The Lincoln Highway
The goal of the Lincoln Highway Association (LHA) was an all-weather, concrete highway. Towards that end, LHA devised the "seedling mile" program, which aimed to entice communities on the route to pave mile-long sections of the highway with donated concrete.
Linn County supervisors authorized construction of a seedling mile in 1918. This photo shows the grading of the seedling mile in that same year.
Seedling miles were intended to generate pressure for obtaining further improvements. They were to be located at least six miles from any town, so that motorists, coming and leaving on mud, would get a vivid demonstration of the wisdom of paved roads. Here the cement is laid along Iowa's seedling mile in 1918.
Between 1914 and 1920, six seedling miles were built in Ohio, Illinois (two), Iowa, and Nebraska (two). The earliest ones were only 10 feet wide, but the standard was soon raised to 16 feet and eventually to 18 feet. Iowa's (above)
Cement for Iowa's seedling mile was donated by Northwestern States Portland Cement Co. in Mason City, and private subscriptions and county funds completed the funding. This photo shows construction work in progress in 1918.
The seedling mile began two miles west of here, equidistant from Mt. Vernon, Marion, and Cedar Rapids. Work began in August, 1918, and was completed in June, 1919. The finished section (shown here in a 1921 photo) actually fell short of one mile by about two hundred feet.
Although the seedling mile was intended to ignite a demand for more miles of paved highways, the east and west connections to it were not completed for another six years. The connecting road to Marion-Bloomington Road--never was paved, and by 1924, the Lincoln Highway bypassed that city.
The connecting road from Cedar Rapids to the west end of the seedling mile was paved as of October, 1921, but paving of the segment east to the Cedar County line was not finished until July, 1925. As of that date, the Lincoln Highway was paved all the way from Chicago to Cedar Rapids.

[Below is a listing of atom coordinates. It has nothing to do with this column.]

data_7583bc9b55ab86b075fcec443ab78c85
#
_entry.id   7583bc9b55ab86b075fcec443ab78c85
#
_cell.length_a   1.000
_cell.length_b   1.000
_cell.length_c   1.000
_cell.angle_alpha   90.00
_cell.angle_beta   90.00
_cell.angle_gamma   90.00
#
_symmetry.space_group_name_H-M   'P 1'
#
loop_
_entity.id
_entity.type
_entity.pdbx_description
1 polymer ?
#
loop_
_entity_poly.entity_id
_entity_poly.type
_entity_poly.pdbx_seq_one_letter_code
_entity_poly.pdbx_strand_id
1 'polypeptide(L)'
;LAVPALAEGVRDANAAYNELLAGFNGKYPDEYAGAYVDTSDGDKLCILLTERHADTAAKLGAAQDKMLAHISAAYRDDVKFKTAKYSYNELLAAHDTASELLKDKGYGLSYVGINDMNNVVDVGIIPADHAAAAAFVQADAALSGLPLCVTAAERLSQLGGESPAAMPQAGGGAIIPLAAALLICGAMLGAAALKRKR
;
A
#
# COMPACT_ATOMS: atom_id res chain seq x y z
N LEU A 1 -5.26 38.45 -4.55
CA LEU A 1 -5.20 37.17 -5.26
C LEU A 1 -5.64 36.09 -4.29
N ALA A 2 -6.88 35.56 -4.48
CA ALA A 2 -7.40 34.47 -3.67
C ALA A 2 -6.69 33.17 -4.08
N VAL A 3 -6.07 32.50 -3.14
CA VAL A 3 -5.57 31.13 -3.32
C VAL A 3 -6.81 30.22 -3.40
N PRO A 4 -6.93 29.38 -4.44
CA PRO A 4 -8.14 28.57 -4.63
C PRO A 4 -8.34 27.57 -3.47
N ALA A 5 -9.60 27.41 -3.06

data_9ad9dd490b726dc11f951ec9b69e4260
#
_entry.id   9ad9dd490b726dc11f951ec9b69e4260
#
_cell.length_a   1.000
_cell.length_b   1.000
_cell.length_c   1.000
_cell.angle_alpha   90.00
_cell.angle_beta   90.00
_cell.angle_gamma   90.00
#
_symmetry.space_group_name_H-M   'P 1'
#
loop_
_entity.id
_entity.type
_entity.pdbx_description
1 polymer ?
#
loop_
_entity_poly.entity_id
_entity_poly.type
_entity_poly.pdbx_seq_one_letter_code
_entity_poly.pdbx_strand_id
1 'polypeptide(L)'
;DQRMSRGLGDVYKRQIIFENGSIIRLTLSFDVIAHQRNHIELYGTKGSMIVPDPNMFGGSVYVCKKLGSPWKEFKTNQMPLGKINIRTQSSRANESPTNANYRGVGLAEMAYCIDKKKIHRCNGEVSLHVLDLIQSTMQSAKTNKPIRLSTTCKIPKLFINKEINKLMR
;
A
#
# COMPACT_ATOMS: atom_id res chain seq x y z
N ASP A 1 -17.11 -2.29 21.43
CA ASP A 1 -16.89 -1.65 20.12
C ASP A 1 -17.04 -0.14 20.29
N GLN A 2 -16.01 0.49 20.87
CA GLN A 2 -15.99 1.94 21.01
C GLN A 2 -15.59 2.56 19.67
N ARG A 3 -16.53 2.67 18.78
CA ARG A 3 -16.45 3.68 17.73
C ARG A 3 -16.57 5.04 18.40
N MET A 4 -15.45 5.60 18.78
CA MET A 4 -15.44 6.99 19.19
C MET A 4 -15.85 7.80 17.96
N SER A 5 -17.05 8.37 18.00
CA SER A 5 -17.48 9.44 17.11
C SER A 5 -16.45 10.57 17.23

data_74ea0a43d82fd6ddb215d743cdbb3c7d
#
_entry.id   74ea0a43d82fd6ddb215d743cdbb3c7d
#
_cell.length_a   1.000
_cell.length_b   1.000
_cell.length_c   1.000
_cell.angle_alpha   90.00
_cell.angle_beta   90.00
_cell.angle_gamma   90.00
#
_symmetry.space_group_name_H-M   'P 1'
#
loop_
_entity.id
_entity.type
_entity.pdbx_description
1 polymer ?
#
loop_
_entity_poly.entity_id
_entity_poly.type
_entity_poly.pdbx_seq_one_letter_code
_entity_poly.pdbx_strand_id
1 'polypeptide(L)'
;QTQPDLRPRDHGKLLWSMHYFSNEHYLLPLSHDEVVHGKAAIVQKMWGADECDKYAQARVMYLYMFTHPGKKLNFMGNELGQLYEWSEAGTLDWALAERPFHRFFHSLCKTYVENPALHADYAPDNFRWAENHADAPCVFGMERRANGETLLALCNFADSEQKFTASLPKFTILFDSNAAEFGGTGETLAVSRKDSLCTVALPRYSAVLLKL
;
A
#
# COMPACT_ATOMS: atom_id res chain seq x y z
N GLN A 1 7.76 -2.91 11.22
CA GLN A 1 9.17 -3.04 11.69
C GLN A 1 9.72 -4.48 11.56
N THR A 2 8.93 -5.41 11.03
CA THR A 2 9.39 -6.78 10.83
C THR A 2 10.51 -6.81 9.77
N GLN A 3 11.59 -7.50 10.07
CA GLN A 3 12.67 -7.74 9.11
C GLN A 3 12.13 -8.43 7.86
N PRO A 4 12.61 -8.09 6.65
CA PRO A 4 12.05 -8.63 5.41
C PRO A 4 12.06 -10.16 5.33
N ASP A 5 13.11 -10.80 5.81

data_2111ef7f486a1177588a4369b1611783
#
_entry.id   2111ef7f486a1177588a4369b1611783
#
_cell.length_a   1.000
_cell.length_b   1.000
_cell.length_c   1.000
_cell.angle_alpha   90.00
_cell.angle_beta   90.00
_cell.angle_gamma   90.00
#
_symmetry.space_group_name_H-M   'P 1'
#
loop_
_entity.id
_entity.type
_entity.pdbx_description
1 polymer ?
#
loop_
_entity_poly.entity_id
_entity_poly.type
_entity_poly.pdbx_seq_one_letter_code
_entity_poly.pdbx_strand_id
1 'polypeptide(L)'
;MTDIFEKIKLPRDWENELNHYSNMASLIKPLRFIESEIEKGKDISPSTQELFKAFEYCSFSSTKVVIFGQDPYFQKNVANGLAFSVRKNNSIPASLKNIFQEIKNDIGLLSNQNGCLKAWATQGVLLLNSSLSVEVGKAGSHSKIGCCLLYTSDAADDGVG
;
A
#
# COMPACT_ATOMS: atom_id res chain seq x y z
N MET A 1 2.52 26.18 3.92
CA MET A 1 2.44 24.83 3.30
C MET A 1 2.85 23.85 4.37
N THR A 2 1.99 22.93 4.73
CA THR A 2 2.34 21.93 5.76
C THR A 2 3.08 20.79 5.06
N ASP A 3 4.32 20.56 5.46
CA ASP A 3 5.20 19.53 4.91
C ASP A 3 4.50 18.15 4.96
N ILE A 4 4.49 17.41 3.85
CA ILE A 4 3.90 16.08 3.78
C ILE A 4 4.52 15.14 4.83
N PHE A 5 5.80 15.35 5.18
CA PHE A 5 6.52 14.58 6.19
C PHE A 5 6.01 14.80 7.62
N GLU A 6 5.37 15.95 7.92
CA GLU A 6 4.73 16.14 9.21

This is one of eight exhibits created by the Linn County Historic Preservation Commission for the purpose of interpreting the historical importance of the Lincoln Highway in Lynn County. The interpretive themes and sites of these exhibits (also located by numbers on this map) are
1. A Highway to Honor Lincoln (Lisbon)
2. A Highway of Main Streets (Mt. Vernon)
3. 'Seedling Miles" (Abbe Creek School)
4. Engineering the Highway (Squaw Creek)
5. The Highway through Marion (Thomas Park)
6. Accommodating the Motorist (Lincoln Heights)
7. Promoting the Highway (Haskell Park)
8. The Enduring Lincoln Highway (State Patrol Station)
In 2002, the Linn County Engineer's Office reconstructed Mt. Vernon Road from Mt. Vernon to the western terminus of the seedling mile. The Project destroyed vestiges of the historic roadway, but several aspects of design and materials used in the project attempt to pay homage to the historical significance of the seedling mile. Shown above is the same location photographed in 1928 and in 2006.
Erected by the Mt. Vernon-Lisbon Rotary Club. (Marker Number 3.)
Topics and series. This historical marker is listed in these topic lists: Landmarks • Roads & Vehicles. In addition, it is included in the Lincoln Highway 🛣️ series list.
Location. 41° 56.511′ N, 91° 27.034′ W. Marker is near Mt. Vernon, Iowa, in Linn County. Marker is on West Mount Vernon Road (County Road E48) 0.1 miles south of Irish Lane, on
Other nearby markers. At least 6 other markers are within 10 miles of this marker, measured as the crow flies. Uranus (within shouting distance of this marker); William Abbe (within shouting distance of this marker); The Old Military Road (approx. 2.2 miles away); Seedling Mile (approx. 3.2 miles away); Linn County Seedling Mile (approx. 3.4 miles away); Freedom Flame (approx. 9.9 miles away).
Credits. This page was last revised on October 19, 2020. It was originally submitted on October 19, 2020, by TeamOHE of Wauseon, Ohio. This page has been viewed 48 times since then and 12 times this year. Photos: 1, 2, 3, 4, 5. submitted on October 19, 2020, by TeamOHE of Wauseon, Ohio. • Mark Hilton was the editor who published this page.
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